Pine Creek Canyon is one of the easier trails you’ll find in Red Rock Canyon, but it’s still quite rewarding and offers some beautiful scenery. Except for one part, this 3-mile lollipop trail is pretty easy to hike, and you’ll get to see some interesting rocks and the ruins of an old homestead along the way.
Red Rock Canyon is located on the west side of Las Vegas. From the south end of the Strip, take the Highway 215 beltway clockwise (west, then north) to the Summerlin area. Take exit 26 (you’ll see the big Red Rock Casino on the right). Turn left, away from the casino, and follow Highway 159 (Blue Diamond Road) 5 miles to the scenic drive entrance.
The Pine Creek Canyon trailhead is located at about mile marker 10 on the scenic drive.
The trail into Pine Creek Canyon starts with a photo-worthy view. From the parking area, the trail drops down to a dry wash, curving ever so delicately towards the canyon. It’s the kind of photo spot that makes you want to hike down that trail, any time you see it.
Once you make the short drop down and cross over the wash, you’ll start a very gradual climb across the open desert towards the canyon. It’s a pretty easy hike, and you’ll have no trouble following the trail. Along the way, you’ll encounter a short figure-8 loop off to the left-hand side. This diversion is the Fire Ecology Trail, and with a name that unexciting, I had no trouble passing it up. The loop takes you through an area that was scorched by a prescribed burn, which I assume gives you the opportunity to learn that fires can be helpful to the ecosystem.
I didn’t have any extra time or energy for a field trip, so I stuck to the main trail, and headed on towards…
Pine Creek Canyon
Once the canyon walls start to close in, you have an excellent view of Mescalito Peak — the pyramid that splits Pine Creek Canyon into two smaller canyons. I’ve read that there are a few routes that allow you to climb to the top of Mescalito Peak, however, it’s not an official park trail, and it sounds quite difficult (with some climbing and scrambling).
Around this point, you’ll see the ruins of an old homestead (more on that in a moment), and the trail will split. This is where the loop portion begins. Keep going straight ahead for the easier portion of this loop route, which will take you on into the canyon.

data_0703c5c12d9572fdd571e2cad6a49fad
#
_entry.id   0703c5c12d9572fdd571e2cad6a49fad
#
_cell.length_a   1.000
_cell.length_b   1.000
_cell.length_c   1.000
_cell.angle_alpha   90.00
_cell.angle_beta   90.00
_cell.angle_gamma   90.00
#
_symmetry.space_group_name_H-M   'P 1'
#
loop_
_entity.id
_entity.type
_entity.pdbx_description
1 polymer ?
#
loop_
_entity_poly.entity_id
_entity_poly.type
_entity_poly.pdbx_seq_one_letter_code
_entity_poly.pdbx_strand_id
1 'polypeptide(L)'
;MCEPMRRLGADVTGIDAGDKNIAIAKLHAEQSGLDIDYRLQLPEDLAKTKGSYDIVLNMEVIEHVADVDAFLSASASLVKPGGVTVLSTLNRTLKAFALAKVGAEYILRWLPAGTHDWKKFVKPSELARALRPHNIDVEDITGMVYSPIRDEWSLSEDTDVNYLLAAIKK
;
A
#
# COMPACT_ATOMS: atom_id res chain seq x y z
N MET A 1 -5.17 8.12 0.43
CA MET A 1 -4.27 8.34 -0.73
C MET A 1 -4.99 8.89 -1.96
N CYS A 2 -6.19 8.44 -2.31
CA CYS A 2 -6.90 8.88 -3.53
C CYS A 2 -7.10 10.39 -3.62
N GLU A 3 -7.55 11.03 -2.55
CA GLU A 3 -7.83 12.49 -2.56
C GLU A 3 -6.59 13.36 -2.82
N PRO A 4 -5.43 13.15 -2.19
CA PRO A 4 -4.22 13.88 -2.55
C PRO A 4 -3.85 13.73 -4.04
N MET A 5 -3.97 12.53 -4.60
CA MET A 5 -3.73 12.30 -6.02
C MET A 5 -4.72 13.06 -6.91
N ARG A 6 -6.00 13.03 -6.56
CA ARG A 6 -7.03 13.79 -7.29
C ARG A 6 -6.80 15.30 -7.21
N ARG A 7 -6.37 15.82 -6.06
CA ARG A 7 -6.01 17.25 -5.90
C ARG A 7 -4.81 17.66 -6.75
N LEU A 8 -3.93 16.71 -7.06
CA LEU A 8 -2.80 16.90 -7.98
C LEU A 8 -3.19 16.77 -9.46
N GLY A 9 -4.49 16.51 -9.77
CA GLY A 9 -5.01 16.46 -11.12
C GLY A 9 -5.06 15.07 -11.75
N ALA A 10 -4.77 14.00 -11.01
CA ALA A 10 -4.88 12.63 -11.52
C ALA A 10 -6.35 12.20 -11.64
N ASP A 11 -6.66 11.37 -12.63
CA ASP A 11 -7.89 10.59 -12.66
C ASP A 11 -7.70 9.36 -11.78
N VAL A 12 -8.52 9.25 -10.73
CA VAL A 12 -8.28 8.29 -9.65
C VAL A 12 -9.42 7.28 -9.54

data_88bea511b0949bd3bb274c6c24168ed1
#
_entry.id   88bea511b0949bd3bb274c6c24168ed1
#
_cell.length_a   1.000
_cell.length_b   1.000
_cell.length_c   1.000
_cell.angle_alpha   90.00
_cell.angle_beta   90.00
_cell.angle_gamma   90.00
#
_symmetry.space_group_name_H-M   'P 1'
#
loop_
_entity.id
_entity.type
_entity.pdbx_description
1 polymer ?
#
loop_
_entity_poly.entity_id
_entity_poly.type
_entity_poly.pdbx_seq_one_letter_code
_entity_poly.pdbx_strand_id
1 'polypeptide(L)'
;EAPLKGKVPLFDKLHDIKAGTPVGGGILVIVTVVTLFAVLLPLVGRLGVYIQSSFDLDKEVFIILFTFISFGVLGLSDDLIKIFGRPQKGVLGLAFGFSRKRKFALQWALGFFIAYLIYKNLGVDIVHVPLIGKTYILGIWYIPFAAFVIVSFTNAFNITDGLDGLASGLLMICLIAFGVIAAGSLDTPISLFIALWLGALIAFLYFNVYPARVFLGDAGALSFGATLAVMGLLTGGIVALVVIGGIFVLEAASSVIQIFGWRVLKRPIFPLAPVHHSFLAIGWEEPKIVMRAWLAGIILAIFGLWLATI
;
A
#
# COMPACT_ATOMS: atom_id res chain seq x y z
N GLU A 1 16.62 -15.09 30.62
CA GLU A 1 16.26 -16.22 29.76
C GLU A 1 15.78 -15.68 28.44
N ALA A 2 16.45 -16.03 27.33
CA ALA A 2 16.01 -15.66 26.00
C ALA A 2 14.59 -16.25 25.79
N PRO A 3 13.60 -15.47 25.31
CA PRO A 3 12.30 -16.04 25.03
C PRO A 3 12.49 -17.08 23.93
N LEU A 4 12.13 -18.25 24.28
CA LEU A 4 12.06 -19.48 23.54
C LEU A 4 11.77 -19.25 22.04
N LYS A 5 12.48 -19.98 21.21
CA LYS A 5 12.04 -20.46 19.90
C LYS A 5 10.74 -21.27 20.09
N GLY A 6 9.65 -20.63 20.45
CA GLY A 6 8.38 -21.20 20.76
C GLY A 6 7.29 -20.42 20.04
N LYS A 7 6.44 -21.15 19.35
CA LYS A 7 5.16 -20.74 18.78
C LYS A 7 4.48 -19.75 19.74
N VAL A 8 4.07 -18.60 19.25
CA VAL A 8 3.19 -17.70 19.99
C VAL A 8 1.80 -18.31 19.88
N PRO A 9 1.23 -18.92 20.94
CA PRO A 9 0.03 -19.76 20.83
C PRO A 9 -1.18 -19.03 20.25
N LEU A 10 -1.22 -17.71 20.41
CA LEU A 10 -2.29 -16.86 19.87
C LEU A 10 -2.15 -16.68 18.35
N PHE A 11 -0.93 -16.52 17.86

The loop portion of the Pine Creek Canyon trail nearly reaches the foot of Mescalito Peak. You’ll pass by this odd boulder, which is polka-dotted with red spots as if it contracted chicken pox.
Beyond the polka-dot rock, the route becomes confusing. I tried to push further up into the canyon, but only found dead-ends. I could hear other hikers/climbers up ahead, but I have no idea how they got there. And, I was pretty sure that there wasn’t much of a point in going any further. So, I backtracked just a little and rejoined the loop trail.
The next part of the loop trail was much more difficult than any other part of the trail. The return route crosses Pine Creek (which was a dry wash when I visited), then heads back towards the homestead on the south side of the creek. This part of the trail is very rough and involves pushing through some overgrown brush in some spots. There is also a lot more ups and downs on the trail. It’s not hard by any means, but I was surprised that it was so much different than the rest of the trail. And, there wasn’t any payoff for the extra effort — Pine Creek Canyon wasn’t more beautiful on this side.
Earlier, I had walked right past the homestead without even noticing it. But, on the return side of the loop trail, you can’t miss it.
This old house would have had an incredible view. Sadly, the foundation and the basement walls are all that’s left.
[tmt_info =””]Horace and Glenda Wilson built their home here in the 1920’s, and planted an orchard on the surrounding land. They sold the home after eight years, but stayed for another eight years as caretakers. After that, the home was abandoned and fell into disrepair. [/tmt_info]
After you leave the ruins behind, rejoin the main trail. It’s about 3/4 of a mile back to the trailhead. This is definitely the least exciting part of the hike, because all the interesting scenery is now behind you. If you want to extend the hike, there are side trails that run north to Ice Box Canyon and south to Oak Creek Canyon. For most people, though, it would be easier to just drive to those trailheads and start a separate hike from the road.
I didn’t drivelapse on this trip, but here’s another video of Las Vegas from a different trip for you to enjoy:
[su_youtube url=”https://www.youtube.com/watch?v=Q8fMQa3Cks4″]< video >[/su_youtube]
Pine Creek Canyon was my final hike in Red Rock Canyon National Conservation Area, before heading home from my long weekend in Las Vegas. It was a great way to end the trip — a trail that’s very scenic but not very challenging or time-consuming. If that’s the kind of trail you’re looking for, you can’t go wrong with hiking Pine Creek Canyon.